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Department of Energy Revises Standards for Proactive Configuration of Electric Charging Infrastructure


The Department of Energy has unveiled revised standards to support the creation of electric vehicle charging infrastructure, with the aim of enabling faster adoption of electric vehicles in the country by ensuring a safe and reliable ecosystem. The revised guidelines include allowing owners of electric vehicles to charge them at their home/office using their existing electrical connections and removing licenses for setting up electric vehicle charging infrastructure.

“The Union Department of Energy promulgated the Revised Consolidated Guidelines and Standards for Electric Vehicle (EV) Charging Infrastructure on January 14, 2022,” a statement from the Department of Energy said on Saturday. “The aim is to enable faster adoption of electric vehicles in India by ensuring a safe, reliable, accessible and affordable charging infrastructure and ecosystem,” he added.

Infrastructure requirements for public charging infrastructure as well as public charging infrastructure for long-range electric vehicles and/or heavy electric vehicles have been defined, he said. Any person/entity is free to install public charging stations without the requirement of a license, provided that these stations comply with technical, security and performance standards and protocols. An exhaustive list of compliance requirements for public charging stations (PCS) has also been established. These include standards for “appropriate” infrastructure for civil, electrical and safety requirements.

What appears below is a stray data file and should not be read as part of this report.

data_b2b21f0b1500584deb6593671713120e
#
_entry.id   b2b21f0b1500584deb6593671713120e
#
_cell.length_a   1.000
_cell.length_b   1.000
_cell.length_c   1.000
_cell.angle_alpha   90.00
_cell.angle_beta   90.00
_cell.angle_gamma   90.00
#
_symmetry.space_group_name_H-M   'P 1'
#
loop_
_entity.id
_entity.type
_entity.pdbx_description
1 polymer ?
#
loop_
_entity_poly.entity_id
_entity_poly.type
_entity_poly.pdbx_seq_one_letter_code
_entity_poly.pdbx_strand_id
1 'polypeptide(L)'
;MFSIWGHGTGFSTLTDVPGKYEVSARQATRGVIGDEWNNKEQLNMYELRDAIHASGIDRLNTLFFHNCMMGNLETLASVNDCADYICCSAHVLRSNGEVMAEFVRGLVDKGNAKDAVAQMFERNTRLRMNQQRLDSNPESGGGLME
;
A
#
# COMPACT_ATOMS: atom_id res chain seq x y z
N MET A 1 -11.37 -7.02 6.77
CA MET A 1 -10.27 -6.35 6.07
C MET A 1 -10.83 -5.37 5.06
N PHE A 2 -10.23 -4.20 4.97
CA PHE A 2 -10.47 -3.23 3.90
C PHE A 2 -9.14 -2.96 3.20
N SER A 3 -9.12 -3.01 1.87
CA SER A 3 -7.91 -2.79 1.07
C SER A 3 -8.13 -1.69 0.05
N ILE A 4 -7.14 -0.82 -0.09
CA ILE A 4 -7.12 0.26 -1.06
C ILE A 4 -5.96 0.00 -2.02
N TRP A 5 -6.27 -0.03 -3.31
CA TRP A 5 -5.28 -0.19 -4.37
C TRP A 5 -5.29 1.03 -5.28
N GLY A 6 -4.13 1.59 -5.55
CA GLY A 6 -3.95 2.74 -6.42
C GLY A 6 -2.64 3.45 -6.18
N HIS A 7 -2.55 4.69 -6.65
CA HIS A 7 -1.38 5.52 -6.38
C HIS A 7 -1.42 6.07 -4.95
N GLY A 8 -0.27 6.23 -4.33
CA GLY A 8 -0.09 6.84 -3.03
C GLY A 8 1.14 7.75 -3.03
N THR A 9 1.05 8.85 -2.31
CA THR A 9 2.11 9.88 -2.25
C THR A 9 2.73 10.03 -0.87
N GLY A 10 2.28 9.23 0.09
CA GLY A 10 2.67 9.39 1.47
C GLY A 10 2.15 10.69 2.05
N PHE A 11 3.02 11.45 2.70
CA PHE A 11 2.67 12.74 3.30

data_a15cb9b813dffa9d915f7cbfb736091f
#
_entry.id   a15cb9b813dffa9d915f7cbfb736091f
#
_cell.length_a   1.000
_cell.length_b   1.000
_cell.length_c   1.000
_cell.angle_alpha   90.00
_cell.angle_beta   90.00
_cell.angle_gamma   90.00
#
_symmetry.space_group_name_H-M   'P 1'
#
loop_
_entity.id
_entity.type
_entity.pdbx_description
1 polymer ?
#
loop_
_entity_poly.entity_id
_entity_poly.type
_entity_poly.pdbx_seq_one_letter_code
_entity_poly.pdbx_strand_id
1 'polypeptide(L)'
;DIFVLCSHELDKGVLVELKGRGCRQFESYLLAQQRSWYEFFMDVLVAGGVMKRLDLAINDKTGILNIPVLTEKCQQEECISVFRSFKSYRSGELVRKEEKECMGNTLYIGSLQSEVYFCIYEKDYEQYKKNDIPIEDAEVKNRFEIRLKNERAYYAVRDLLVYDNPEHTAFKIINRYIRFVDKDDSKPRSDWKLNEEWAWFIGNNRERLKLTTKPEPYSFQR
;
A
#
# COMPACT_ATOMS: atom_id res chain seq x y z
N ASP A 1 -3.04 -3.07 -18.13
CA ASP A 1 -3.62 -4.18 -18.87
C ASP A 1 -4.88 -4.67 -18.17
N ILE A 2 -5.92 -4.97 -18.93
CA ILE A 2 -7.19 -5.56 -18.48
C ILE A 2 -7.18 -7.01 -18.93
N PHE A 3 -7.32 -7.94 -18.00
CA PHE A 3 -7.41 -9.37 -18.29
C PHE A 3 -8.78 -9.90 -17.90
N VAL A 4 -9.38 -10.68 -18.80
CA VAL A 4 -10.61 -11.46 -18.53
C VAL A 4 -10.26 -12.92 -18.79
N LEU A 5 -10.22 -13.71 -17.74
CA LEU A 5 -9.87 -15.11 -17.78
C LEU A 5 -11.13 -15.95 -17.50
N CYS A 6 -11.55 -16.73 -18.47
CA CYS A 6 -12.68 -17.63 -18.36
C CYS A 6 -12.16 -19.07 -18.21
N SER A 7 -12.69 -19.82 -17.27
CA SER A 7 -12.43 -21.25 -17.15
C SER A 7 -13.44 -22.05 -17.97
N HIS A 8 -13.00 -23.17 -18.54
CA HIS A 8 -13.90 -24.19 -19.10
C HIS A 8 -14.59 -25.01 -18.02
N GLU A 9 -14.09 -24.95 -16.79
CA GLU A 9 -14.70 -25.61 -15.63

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The guidelines have been made even more technology-neutral by providing not only for current international pricing standards available in the market, but also for new Indian pricing standards. In order to meet the challenge of making a charging station financially viable in the period of EV growth, a revenue sharing model was put in place for the land used for this purpose. Land available from government/public entities shall be provided for the installation of PCS to a government/public entity on a revenue sharing basis for the installation of PCS at a fixed rate of 1 Re/kWh (used for invoicing) to be paid to the field – agency owning this business PCS payable on a quarterly basis.

A model revenue sharing agreement has also been included in the guidelines. Such a revenue sharing agreement may be initially entered into by the parties for a period of 10 years. The revenue sharing model can also be adopted by the public land agency to provide the land to a private entity for the installation of public charging stations on the basis of a tender with a floor price of 1 Re /kWh.

The tariff applicable for domestic consumption is applicable for domestic charging. The revised standards provide that since electricity is supplied at preferential rates and taking into account that subsidies are provided by central/state governments in many cases for the provision of public charging stations, the state government must set the cap on the service fee to be recharged through these charging stations. The new standards also provide that any public charging station/chain of charging stations can obtain electricity from any open access generation company.

According to initial estimates, a total of 3,263 chargers in the BAU scenario, 23,524 chargers in the moderate scenario and 46,397 in the aggressive scenario are targeted for the installation of PCS in these cities by 2030. will need to connect with at least one online Network Service Provider (NSP) to enable remote/online pre-booking of charging slots by EV owners.


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